This is not conducive to chaining to other operations, so I prefer to have a regular vector of maps.

[{:cat1 "A" :cat2 "X" :sum-foo ...}
 {:cat1 "A" :cat2 "Y" :sum-foo ...}

You could always just reconstruct it from the vector key

(map 
  (fn [[grp-key values]]
    {:cat1 (first grp-key)
     :cat2 (second grp-key)
     :sum (reduce + (map :foo values))
     :max (reduce max (map :bar values))})
  (group-by (juxt :cat1 :cat2) dt))
1 Like

So I wrote a small function to do this “ungrouping” to add back the original columns

(defn ungroup [ks coll]
  (map conj coll
       (mapv zipmap (repeat ks)  (map :group coll))))

So a sample query looks like this:

;; How can we get the average arrival and departure delay for each orig, dest pair
;; for each month for carrier code "AA"?
(->> flights
     (filter #(= (:carrier %) "AA"))
     (group-by (juxt :origin :dest :month))
     (map (fn [[grp-key values]]
            {:group grp-key
             :avg-arr-delay (mean (map :arr_delay values))
             :avg-dep-delay (mean (map :dep_delay values))}))
     (ungroup [:origin :dest :month])

Please let me know if you see any obvious problems or optimisations.

One thing you could do is use instead of using juxt for your grouping function, use select-keys to use a subset of the map which just contains your “index keys” for the index instead. Then just merge that map with the new keys you want:

(def dt [{:foo 10 :bar 20 :cat1 "C" :cat2 "X"}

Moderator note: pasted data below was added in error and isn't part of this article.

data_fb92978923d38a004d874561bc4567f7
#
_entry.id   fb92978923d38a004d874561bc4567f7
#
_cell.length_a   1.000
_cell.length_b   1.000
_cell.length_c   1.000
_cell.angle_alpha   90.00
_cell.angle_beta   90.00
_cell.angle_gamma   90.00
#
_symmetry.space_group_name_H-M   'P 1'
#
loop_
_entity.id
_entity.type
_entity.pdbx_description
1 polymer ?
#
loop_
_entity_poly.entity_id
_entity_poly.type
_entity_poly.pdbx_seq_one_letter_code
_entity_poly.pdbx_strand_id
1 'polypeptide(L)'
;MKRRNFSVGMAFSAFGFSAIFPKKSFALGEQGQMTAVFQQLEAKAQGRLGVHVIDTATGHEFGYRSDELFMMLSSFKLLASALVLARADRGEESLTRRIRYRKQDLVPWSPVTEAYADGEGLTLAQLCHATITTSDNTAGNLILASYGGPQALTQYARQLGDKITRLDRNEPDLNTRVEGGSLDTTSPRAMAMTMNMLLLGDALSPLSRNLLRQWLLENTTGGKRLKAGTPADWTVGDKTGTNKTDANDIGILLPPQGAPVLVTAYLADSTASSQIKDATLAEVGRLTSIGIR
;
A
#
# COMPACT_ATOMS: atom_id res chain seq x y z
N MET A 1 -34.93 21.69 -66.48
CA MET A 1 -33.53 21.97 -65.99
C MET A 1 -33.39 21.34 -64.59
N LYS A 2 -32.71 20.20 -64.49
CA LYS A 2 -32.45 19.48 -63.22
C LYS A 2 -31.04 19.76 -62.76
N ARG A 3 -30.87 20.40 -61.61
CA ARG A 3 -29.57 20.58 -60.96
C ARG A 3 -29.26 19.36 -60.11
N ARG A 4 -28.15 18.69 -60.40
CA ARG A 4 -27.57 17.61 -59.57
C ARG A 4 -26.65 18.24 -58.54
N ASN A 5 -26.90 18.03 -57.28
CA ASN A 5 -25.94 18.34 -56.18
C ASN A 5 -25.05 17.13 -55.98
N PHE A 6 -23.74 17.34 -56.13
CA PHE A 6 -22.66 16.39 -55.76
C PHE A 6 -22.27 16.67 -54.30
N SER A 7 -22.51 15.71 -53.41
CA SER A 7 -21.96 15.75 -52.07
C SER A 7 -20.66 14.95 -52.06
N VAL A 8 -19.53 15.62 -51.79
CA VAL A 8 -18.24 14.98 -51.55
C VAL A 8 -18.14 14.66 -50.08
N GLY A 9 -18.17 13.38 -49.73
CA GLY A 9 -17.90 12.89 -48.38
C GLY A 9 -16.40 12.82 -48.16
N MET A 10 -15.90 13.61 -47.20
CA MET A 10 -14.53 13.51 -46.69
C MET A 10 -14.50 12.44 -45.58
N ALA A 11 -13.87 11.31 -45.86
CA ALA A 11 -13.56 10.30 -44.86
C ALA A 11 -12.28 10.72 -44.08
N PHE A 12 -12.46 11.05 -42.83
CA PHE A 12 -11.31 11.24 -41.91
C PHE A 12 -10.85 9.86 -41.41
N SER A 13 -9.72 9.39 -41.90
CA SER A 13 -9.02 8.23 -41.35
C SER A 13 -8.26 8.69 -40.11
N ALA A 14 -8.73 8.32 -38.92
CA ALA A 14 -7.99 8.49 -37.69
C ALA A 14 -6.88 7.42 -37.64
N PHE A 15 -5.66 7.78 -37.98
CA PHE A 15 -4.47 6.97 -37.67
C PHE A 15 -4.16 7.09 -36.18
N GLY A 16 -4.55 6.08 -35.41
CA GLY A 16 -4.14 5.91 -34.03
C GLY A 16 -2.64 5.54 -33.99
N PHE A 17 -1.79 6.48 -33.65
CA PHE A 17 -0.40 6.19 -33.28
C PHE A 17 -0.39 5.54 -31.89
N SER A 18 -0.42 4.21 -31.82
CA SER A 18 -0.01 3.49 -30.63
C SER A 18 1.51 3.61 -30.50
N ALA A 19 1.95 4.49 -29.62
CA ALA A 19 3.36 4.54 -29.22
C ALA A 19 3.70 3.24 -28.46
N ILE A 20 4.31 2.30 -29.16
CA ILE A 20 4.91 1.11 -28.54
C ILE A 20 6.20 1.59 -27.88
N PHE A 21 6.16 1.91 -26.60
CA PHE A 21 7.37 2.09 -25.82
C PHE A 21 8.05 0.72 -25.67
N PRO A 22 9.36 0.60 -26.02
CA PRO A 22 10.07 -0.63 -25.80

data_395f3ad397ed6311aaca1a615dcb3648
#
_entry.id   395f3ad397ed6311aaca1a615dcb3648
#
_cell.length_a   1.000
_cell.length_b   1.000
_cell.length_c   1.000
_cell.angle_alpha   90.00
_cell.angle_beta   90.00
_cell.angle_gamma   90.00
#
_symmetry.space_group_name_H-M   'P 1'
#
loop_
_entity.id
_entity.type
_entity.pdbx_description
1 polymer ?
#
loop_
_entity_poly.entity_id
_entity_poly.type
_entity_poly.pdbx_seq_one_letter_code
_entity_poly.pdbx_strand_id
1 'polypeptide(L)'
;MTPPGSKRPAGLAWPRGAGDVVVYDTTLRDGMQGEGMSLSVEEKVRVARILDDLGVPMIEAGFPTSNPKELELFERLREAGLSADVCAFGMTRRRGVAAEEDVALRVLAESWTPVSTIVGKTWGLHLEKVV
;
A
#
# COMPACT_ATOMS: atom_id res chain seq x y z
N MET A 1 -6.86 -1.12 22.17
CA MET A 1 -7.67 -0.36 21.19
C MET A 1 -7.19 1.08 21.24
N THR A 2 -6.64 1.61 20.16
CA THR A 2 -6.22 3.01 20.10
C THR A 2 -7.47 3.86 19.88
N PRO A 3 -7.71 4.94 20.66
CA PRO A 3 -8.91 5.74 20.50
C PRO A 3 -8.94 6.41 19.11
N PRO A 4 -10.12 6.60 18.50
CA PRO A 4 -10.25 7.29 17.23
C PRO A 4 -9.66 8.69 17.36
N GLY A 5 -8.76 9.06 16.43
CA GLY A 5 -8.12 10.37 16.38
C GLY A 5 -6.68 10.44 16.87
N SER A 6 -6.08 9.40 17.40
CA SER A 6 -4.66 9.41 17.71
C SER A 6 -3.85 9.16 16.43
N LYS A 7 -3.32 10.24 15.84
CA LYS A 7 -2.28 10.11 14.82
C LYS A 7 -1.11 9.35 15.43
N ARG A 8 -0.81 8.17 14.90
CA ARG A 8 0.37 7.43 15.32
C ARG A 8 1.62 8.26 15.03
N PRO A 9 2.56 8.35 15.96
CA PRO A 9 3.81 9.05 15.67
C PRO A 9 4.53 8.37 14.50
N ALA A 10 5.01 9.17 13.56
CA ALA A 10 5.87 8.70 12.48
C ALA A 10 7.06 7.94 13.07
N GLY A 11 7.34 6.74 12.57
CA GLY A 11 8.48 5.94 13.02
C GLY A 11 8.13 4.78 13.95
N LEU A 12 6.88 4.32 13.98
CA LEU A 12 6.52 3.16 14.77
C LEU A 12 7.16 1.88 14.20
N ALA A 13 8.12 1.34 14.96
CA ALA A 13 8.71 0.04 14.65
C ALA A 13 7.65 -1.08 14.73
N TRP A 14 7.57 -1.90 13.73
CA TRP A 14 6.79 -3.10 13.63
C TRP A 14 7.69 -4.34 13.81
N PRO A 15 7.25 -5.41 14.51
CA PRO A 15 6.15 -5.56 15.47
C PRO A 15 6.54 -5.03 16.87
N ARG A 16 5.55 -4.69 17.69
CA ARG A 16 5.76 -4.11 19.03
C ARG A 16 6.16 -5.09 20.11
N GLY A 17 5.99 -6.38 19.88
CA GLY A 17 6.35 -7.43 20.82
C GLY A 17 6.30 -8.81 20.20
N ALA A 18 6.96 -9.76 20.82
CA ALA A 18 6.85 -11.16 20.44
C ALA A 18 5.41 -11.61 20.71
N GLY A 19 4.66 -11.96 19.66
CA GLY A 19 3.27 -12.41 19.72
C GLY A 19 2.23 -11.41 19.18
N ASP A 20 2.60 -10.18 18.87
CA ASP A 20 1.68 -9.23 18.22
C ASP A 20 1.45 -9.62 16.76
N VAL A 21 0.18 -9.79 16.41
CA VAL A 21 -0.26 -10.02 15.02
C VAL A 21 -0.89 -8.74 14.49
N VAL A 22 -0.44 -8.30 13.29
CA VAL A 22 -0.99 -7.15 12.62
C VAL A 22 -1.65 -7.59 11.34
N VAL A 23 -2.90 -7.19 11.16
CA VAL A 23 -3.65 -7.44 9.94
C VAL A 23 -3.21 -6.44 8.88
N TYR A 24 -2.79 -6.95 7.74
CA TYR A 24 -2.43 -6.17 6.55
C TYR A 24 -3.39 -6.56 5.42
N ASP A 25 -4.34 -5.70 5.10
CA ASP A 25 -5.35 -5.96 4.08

{:foo 15 :bar 10 :cat1 "C" :cat2 "X"}
         {:foo 11 :bar 9 :cat1 "C" :cat2 "X"}
         {:foo 17 :bar 6 :cat1 "B" :cat2 "Y"}
         {:foo 2 :bar 14 :cat1 "B" :cat2 "Y"}
         {:foo 15 :bar 4 :cat1 "B" :cat2 "Y"}
         {:foo 9 :bar 6 :cat1 "A" :cat2 "Z"}
         {:foo 7 :bar 4 :cat1 "A" :cat2 "Z"}
         {:foo 3 :bar 7 :cat1 "A" :cat2 "Z"}])

(->> dt
     (group-by #(select-keys % [:cat1 :cat2]))
     (map 
      (fn [[grp-map values]]
        (assoc grp-map
               :sum (reduce + (map :foo values))
               :max (reduce max (map :bar values))))))
;;=>
({:cat1 "C", :cat2 "X", :sum 36, :max 20}
 {:cat1 "B", :cat2 "Y", :sum 34, :max 14}
 {:cat1 "A", :cat2 "Z", :sum 19, :max 7})

Perhaps it’s worth noting that clojure.set/index does pretty much this exact thing as well:

(require '[clojure.set :as set])
(->> (set/index dt [:cat1 :cat2])
     (map 
      (fn [[grp-map values]]
        (assoc grp-map
               :sum (reduce + (map :foo values))
               :max (reduce max (map :bar values))))))

I’d probably stick to group-by as a default though.

Edit: Also, the “values” returned in set/index would be a set rather than the vector group-by returns, and you will lose data if there are repeated values in DT.

select-keys is a bit slower than juxt + ungroup, but has the advantage of using entirely core functions. thanks for the tip.

My initial thought was to use Clojure.set, but since this is a learning excercise, I want to go it the hard way.

We can prevent the loss of data by creating a row-number column as we read the dataset. A big advantage of Clojure.set is that a lot of what a Dataframe needs is already built – select, project, join etc cover a lot of ground.